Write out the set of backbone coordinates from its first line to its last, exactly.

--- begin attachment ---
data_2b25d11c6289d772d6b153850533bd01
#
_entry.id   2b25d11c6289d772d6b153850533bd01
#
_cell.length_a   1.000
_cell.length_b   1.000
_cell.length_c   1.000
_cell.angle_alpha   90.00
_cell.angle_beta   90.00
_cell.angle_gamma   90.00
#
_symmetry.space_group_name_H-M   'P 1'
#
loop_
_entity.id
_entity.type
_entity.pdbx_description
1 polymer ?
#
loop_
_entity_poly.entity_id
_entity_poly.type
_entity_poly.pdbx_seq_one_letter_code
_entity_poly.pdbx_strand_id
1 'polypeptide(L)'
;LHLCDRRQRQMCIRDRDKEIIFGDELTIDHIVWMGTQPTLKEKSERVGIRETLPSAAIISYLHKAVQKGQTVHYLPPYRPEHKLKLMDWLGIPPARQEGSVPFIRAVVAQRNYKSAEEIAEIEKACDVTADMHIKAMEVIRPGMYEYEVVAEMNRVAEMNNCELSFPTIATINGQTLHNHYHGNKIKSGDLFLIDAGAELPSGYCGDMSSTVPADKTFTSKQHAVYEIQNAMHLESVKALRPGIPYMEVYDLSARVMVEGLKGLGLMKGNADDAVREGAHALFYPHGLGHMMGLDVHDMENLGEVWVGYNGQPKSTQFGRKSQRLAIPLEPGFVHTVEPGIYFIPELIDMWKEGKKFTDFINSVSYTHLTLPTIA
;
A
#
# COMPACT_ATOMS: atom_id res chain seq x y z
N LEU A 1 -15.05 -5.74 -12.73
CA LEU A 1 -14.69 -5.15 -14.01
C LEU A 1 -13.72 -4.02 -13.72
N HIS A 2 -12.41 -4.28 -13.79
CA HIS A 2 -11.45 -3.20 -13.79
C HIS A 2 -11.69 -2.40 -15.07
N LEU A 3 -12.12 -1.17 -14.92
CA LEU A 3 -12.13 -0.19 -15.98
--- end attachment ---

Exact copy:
data_2b25d11c6289d772d6b153850533bd01
#
_entry.id   2b25d11c6289d772d6b153850533bd01
#
_cell.length_a   1.000
_cell.length_b   1.000
_cell.length_c   1.000
_cell.angle_alpha   90.00
_cell.angle_beta   90.00
_cell.angle_gamma   90.00
#
_symmetry.space_group_name_H-M   'P 1'
#
loop_
_entity.id
_entity.type
_entity.pdbx_description
1 polymer ?
#
loop_
_entity_poly.entity_id
_entity_poly.type
_entity_poly.pdbx_seq_one_letter_code
_entity_poly.pdbx_strand_id
1 'polypeptide(L)'
;LHLCDRRQRQMCIRDRDKEIIFGDELTIDHIVWMGTQPTLKEKSERVGIRETLPSAAIISYLHKAVQKGQTVHYLPPYRPEHKLKLMDWLGIPPARQEGSVPFIRAVVAQRNYKSAEEIAEIEKACDVTADMHIKAMEVIRPGMYEYEVVAEMNRVAEMNNCELSFPTIATINGQTLHNHYHGNKIKSGDLFLIDAGAELPSGYCGDMSSTVPADKTFTSKQHAVYEIQNAMHLESVKALRPGIPYMEVYDLSARVMVEGLKGLGLMKGNADDAVREGAHALFYPHGLGHMMGLDVHDMENLGEVWVGYNGQPKSTQFGRKSQRLAIPLEPGFVHTVEPGIYFIPELIDMWKEGKKFTDFINSVSYTHLTLPTIA
;
A
#
# COMPACT_ATOMS: atom_id res chain seq x y z
N LEU A 1 -15.05 -5.74 -12.73
CA LEU A 1 -14.69 -5.15 -14.01
C LEU A 1 -13.72 -4.02 -13.72
N HIS A 2 -12.41 -4.28 -13.79
CA HIS A 2 -11.45 -3.20 -13.79
C HIS A 2 -11.69 -2.40 -15.07
N LEU A 3 -12.12 -1.17 -14.92
CA LEU A 3 -12.13 -0.19 -15.98